Since publishing a personal New Year's resolution is something a great deal of bloggers do for a variety of reasons. I thought it appropriate to compile some hypothetical resolutions which could be made by the open source community based on what transpired in 2006 and what needs to be most strongly addressed in 2007. NOTE: This is NOT the result of a generally formed consensus, nor is it a poll based write-up.
Resolution #1: Enable ease of integration into enterprise stacks
There is a rapidly growing number of open source technologies that have found formal acceptance in production-level enterprise environments. Several of which are oftentimes used juxtapose with other common open source and proprietary products. Vendors such as SpikeSource and OpenLogic have established themselves as providers of certified software stacks that contain some of the more widely used open source applications, frameworks, infrastructure, etc. However, there is room at an individual project level for developing compatibility/stability indicators for closely related builds/versions of other software. It may sound trivial but it is a first step towards providing the types of explicit guarantees that are needed by larger, more established organizations who have a lower risk threshold. Verifying and standing by specific compatibility guarantees helps inspire confidence that translates into an increased ease of integration. Most commercially backed open source products tend to make this a priority and there's still space for more elsewhere throughout the open source universe.
Resolution #2: Outreach, outreach, outreach
The past year witnessed an exponential growth in the awareness of what is taking place within the open source stratosphere. Increased media coverage, better levels of understanding and higher levels of interest were all hallmarks of this happenstance. However, to take the next step it is going to be crucial to not lose sight of the value of outreach. Consistent outreach that is proactive in terms of reaching past those who are already 'in the know' is critical as open source moves out of the purely novel stage and into mainstream. Outreach is bigger than marketing and in today's information based world, even more important. Considering that more persons know what open source is, it's no longer sufficient to take the "We're open source, too!" approach as the novelty is wearing thin. There is pent-up demand for hearing the how and why of open source and not just the what. When this can be consistently expressed in a manner large groups can understand and grasp, a notable obstacle will have been cleared.
Resolution #3: Express solutions to business problems
This resolution loosely fits in with the aforementioned in the sense that outreach is only relevant as much as its message can be applied to the situation and understanding of those on its receiving end. For example, if I'm looking at to purchase an Enterprise Content Management (ECM) suite for end-use, odds are I could probably care less about the software development methodology with which the product was created unless it directly affects characteristics such as cost, usability, interoperability or anything else of significant importance. In other words, it's important to express how business problems are solved with technology (in this case, software) created using an open source approach as well as the ways in which that open source approach differs in style and results.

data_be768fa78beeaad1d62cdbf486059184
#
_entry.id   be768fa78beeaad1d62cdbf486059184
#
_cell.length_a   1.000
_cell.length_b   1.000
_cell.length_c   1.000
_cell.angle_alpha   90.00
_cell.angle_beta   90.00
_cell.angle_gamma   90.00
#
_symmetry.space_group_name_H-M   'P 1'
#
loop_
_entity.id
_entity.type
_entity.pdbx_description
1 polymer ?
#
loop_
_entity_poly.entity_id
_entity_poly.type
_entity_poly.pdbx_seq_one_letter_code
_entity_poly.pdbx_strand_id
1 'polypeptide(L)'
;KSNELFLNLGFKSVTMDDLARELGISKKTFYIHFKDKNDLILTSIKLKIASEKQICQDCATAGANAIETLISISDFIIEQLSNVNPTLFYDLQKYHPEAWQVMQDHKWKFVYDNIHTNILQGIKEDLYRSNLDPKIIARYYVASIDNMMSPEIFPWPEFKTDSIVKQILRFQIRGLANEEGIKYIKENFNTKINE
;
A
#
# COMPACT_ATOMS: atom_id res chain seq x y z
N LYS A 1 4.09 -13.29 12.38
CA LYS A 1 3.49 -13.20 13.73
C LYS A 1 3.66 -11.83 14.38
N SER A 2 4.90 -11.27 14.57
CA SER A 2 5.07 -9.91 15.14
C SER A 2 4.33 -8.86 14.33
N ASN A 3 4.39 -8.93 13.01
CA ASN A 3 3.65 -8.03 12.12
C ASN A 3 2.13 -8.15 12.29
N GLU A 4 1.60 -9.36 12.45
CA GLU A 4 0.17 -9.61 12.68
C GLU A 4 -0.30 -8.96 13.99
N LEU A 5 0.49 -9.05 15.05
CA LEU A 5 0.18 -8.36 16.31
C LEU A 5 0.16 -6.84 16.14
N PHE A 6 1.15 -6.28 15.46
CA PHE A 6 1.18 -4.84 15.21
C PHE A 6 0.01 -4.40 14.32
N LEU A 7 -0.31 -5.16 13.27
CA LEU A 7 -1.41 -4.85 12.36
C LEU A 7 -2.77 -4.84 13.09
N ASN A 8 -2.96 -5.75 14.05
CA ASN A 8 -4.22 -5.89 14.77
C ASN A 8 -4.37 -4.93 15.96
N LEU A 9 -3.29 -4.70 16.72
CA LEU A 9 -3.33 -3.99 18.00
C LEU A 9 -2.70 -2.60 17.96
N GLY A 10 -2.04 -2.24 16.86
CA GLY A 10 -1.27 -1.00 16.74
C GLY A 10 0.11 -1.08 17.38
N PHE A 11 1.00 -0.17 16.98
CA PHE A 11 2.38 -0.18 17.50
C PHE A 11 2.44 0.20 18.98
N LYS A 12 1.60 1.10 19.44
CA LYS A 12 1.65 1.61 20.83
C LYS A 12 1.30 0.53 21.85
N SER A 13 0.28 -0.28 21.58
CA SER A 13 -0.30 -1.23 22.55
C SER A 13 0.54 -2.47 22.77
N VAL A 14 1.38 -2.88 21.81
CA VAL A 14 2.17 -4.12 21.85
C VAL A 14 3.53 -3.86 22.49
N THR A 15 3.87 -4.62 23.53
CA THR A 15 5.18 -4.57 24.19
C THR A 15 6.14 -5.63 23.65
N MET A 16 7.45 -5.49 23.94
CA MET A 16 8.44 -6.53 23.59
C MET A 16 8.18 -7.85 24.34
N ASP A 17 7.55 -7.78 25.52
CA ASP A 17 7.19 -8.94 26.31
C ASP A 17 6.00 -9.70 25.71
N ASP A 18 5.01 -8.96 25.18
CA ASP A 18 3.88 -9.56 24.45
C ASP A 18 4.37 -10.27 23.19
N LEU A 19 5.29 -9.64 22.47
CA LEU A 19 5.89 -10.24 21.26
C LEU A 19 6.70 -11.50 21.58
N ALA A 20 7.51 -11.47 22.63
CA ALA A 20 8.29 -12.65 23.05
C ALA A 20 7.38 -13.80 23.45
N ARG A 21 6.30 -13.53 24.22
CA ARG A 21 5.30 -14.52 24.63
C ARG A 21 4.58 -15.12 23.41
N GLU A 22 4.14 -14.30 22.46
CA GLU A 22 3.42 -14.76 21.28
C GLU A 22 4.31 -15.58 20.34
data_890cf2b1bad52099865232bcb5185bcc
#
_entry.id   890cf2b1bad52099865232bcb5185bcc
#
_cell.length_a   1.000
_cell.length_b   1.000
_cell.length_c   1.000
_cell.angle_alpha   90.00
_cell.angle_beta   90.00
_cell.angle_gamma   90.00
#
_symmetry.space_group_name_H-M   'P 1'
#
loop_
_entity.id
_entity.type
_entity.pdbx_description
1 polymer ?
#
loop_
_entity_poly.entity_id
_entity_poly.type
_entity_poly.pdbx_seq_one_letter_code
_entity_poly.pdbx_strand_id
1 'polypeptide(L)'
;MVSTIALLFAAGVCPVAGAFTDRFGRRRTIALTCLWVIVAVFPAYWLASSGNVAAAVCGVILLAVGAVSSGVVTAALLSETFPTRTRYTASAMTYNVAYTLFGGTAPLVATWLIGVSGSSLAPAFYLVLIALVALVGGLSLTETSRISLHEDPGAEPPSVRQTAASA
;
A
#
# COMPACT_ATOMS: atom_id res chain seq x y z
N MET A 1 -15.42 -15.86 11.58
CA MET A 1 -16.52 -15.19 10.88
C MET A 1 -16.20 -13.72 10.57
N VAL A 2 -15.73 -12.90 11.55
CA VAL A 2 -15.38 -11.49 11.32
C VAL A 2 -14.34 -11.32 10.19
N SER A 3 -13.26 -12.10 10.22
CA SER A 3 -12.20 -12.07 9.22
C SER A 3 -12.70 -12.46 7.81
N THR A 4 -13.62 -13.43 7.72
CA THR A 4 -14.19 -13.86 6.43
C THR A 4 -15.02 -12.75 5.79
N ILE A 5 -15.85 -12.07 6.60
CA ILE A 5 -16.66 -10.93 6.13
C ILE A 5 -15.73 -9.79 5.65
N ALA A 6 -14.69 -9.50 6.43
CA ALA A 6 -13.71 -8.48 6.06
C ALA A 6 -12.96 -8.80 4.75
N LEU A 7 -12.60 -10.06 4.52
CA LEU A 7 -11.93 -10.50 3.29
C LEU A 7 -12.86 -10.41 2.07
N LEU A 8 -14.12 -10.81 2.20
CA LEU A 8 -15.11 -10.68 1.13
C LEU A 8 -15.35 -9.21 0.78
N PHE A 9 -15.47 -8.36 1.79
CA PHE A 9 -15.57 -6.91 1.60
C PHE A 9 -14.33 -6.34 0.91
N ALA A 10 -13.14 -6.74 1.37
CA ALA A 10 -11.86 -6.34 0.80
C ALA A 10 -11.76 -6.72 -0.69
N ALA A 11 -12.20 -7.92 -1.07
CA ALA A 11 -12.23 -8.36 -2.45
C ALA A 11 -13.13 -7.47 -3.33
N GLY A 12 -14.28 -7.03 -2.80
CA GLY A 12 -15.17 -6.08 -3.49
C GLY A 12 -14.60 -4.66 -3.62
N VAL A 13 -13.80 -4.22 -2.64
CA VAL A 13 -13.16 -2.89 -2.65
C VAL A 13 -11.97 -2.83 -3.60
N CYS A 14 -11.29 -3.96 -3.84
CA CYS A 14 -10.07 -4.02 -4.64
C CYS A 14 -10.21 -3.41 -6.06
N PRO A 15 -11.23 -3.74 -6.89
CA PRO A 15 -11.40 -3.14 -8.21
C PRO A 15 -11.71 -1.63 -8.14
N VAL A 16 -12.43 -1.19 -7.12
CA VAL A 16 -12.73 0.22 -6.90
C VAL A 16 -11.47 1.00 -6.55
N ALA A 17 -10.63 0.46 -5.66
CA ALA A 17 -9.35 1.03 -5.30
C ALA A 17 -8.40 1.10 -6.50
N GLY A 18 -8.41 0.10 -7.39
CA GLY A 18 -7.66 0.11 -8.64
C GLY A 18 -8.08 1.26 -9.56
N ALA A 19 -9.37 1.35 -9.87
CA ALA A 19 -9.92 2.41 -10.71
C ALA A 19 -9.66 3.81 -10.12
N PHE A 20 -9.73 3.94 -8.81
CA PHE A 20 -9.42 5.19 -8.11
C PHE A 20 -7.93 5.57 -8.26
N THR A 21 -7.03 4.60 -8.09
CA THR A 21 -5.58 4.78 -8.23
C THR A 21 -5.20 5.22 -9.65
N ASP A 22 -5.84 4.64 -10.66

Resolution #4: Make strategy a community hallmark
Strategy is often viewed as an umbrella term which encompasses the act of planning and method of approach for achieving goals and objectives. Within open source communities, clear defined strategy is at the heart of successful efforts. Strategy is executed by implementing policies and processes which are in line with the goals which drive it. Among other key determinants, solid strategy is going to keep development efforts on track while also ensuring that other parallel dependencies don't stop the show. Things like a roadmap or a strategic manifesto can help but they are created as a result of establishing strategy. Armed with clearer definitions of community-wide approaches, globally distributed open source communities can move in isolation more smoothly. This enables a community to translate its loosely coupled makeup into an engine for productive growth. Oftentimes the presence of a commercial company behind an open source product helps provide a sharper focus for strategy, but it proves best when the community itself is able to do so organically.
Resolution #5: Establish information channels
Blogs, wiki's, forums, etc. are being used everyday across the web to open lines of communication and break down geographical barriers. The open source community should continue to assert itself at the forefront of employing the same means. Blogging or setting up a forum may not pay dividends overnight but it is slowly becoming expected of those serious about enabling open collaboration. Encouraging the creation of other forms of user generated content is beginning to nudge out advertising in that people are more likely to consult what others in their peer group are saying on blogs, podcasts or posts than what advertisers pump out through mediated platforms. As a result, ensuring that there are a variety of streams through which to become informed about an open source effort can be just as effective as traditional marketing/information publishing.